A lot of the time adult life calls for us to be serious. Whether that’s maintaining professional mannerisms when dealing with clients, or deciding which provider to choose for your mortgage, or even managing the expectations of those around you because even though you love them dearly and know they love you no-matter what, you still don’t want to disappoint them. All this seriousness means we live 90% of our lives in a heightened state of stress – the other 10% is spent sleeping, or trying to sleep. Some people deal with this stress better than others – I am reminded of this on a daily basis, since sooo many people I know ‘have it together’ according to social media, whereas I still forget to eat lunch most workdays, and have been known to accidentally use deodorant instead of dry shampoo.
This got me to thinking, why does life have to be this way? Why must we all be seen to live such bustling lives to be regarded successful? Why do I allow myself to feel like a blob, and want to cwtch up in my baggiest jumper, whenever I see photos of confident women, wearing whatever the heck they want, even when they’re curvier than I am and have already had like three kids? Why do I beat myself up about not being able to ride my horses often enough, let alone compete them like I used to, despite the fact I have a chronic hand injury that drastically limits my capabilities?
Realisation struck today that the answers to those questions lie heavily upon the curse of social media goggles. It’s that ‘rose-tinted glasses’ affect, but far worse. Glasses grace your face and help you see whilst allowing for peripheral vision, yet goggles give you no choice as to your peripheral vision since they’re strapped tightly to your head. So tightly in fact, that when you eventually take them off, you’re left with red marks around your eyes, the effects of which take time to fade.
Maybe it’s about time we removed those goggles and viewed social media in its true light – as a form of media. When you read a fiction book or watch a blockbuster film, you fully expect scenes written to perfection, every detail taken care of, every character the idealistic image of an aspect of humanity. Despite the fact social media was designed to represent our everyday lives, we forget that it is just another form of media. People won’t share what they don’t want us to see (unless they’re really, really brave!). Silliness seems to have no place in a world striving for perfection. But, just as with fiction books and blockbuster films, we shouldn’t trust what we see on social media as being the full story. Behind every book you read there’s been an entire production team, often including authors or ghostwriters, editors, agents, and publishing companies. Same goes for blockbuster films – I guarantee if it’s big budget, there’s an entire team dedicated to each minuscule portion of that film’s development and production. And whilst we’ve been fooled into thinking social media harnesses each individual voice, algorithms working behind the scenes are what determines the content we see. Therefore, it shapes how we feel about social media, as opposed to allowing us to connect directly with the hundreds of people we ‘follow’ or are ‘friends’ with, and making our own minds up about them. That masterful direction means we are being exposed to an edited version of people, even people we see every day in person. For all its awesomeness, social media cannot replace true human connection.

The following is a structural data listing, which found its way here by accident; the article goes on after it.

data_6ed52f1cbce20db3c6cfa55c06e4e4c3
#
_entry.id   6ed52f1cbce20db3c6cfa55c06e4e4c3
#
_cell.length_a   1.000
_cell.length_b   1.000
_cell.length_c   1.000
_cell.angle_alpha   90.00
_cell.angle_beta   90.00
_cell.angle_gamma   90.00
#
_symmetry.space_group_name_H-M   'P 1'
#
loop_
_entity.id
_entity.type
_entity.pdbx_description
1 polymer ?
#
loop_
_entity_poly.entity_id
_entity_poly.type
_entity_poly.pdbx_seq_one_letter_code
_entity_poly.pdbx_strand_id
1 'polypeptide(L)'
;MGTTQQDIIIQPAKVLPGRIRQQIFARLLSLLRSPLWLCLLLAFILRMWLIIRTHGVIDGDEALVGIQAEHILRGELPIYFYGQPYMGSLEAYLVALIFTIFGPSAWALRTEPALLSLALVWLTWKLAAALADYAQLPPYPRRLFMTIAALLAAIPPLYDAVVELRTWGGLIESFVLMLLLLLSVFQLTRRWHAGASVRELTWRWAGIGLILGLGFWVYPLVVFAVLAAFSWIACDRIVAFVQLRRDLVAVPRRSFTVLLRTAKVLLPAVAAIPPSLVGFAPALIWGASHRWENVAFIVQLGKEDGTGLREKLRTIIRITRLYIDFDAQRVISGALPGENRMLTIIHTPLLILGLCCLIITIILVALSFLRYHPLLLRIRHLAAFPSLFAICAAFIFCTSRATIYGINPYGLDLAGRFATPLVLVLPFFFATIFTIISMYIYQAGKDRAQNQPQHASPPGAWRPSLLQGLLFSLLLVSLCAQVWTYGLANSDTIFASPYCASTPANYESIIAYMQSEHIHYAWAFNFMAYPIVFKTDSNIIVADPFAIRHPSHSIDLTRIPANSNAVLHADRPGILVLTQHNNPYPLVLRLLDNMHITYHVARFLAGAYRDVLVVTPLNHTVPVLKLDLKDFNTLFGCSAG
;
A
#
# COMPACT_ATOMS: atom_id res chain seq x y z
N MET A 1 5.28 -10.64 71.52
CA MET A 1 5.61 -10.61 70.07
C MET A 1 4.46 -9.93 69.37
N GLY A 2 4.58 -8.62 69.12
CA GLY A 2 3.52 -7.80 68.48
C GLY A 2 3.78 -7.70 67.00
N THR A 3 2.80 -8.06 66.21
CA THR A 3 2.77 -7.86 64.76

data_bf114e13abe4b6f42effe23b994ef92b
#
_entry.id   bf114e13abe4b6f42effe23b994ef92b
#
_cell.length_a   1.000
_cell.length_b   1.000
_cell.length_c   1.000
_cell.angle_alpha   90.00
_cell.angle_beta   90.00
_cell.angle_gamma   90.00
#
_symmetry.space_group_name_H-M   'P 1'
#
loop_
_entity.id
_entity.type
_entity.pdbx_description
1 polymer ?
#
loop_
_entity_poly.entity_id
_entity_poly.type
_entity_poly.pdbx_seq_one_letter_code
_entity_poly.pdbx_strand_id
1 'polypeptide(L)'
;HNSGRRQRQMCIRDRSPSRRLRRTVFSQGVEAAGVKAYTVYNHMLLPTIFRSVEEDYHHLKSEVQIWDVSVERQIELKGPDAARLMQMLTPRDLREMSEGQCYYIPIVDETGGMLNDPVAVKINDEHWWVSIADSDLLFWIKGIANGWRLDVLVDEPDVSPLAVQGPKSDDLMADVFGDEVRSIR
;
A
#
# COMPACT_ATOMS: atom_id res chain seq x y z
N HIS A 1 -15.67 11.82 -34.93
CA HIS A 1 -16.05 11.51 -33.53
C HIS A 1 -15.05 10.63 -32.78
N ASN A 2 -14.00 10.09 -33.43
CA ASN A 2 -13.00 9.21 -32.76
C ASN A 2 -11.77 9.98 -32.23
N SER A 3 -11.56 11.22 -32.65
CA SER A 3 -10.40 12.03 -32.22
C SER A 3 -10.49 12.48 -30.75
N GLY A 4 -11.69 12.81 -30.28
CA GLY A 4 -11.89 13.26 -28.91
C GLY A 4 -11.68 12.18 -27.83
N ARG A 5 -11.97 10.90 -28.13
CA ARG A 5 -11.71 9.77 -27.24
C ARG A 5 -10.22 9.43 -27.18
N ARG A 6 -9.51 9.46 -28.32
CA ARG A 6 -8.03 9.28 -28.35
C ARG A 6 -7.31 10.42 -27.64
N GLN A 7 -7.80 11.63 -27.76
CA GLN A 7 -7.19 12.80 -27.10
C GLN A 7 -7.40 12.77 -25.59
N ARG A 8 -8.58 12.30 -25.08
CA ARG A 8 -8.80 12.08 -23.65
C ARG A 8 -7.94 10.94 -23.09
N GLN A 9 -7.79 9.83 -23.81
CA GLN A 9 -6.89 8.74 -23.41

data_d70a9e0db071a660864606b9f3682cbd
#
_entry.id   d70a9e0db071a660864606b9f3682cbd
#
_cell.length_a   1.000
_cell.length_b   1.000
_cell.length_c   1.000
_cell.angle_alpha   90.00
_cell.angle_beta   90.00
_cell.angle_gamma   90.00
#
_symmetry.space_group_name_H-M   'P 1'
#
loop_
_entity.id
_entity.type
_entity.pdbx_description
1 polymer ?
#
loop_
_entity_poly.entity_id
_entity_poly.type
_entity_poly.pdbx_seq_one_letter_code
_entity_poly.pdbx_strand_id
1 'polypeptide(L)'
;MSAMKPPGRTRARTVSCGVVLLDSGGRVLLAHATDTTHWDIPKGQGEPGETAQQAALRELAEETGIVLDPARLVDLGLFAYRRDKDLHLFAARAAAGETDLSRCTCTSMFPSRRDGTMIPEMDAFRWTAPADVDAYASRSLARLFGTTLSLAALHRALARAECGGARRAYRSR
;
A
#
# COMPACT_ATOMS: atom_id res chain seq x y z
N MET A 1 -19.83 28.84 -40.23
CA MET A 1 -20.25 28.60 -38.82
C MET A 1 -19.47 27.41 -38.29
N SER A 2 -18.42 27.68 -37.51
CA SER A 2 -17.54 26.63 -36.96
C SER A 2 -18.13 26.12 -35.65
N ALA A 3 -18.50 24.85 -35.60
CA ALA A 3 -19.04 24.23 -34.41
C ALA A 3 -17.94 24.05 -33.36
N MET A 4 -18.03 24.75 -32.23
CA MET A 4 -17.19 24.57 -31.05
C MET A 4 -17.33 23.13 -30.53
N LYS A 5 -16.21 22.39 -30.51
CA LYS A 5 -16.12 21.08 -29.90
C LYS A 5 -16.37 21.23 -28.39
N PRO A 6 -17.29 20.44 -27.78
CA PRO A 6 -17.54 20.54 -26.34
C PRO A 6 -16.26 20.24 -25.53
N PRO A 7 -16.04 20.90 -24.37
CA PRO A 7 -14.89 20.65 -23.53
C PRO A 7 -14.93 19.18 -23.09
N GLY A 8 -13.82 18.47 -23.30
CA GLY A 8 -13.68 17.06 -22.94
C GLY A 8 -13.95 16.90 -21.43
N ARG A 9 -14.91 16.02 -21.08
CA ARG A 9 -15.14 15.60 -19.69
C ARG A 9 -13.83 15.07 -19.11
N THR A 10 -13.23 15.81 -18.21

Social media should not dictate that which defines us as ‘successful’. We are unique. Success is different for each of us.
So, actually, life doesn’t have to be stressful in order for us to be regarded successful. If you look back over your life and recognise that you’re in a healthier, happier place than you were a year or two ago, then congratulations – you’re winning!
Social media makes me feel like I should be going to a gym then sharing my sculpted form with ‘followers’ or ‘friends’, and buying expensive clothes that flatter my figure that I should post all over my social media profiles to show off, and I should learn to perfect make-up/camera-angles in order to attract higher-paying clients, and I should be posting 50 updates a day about what I’m doing to reach to a wider audience, and I should have my life in such great order that every day is prosperous. But do you know what, my respect for all these amazing women and men who seem capable of juggling every aspect of their life shouldn’t end with them, it should extend to myself.
I have to stop caring what social media has conditioned me to believe represents success. I am a powerful woman because I have overcome some horrible experiences and worked unbelievably hard to get to the fortunate position I am in today. I shall continue to work tirelessly to inspire an even better tomorrow, so I am going to stop allowing social media to make me feel like I’m not worthy, because you know what? I damn well am! Are you with me? I’d love to hear your success stories – whether that extends to writing a bestselling novel, or running an excellent charity, or something as seemingly humble as being a good person in a self-centred world. Because you, my friend, are marvelous and it’s about time someone noticed 🙂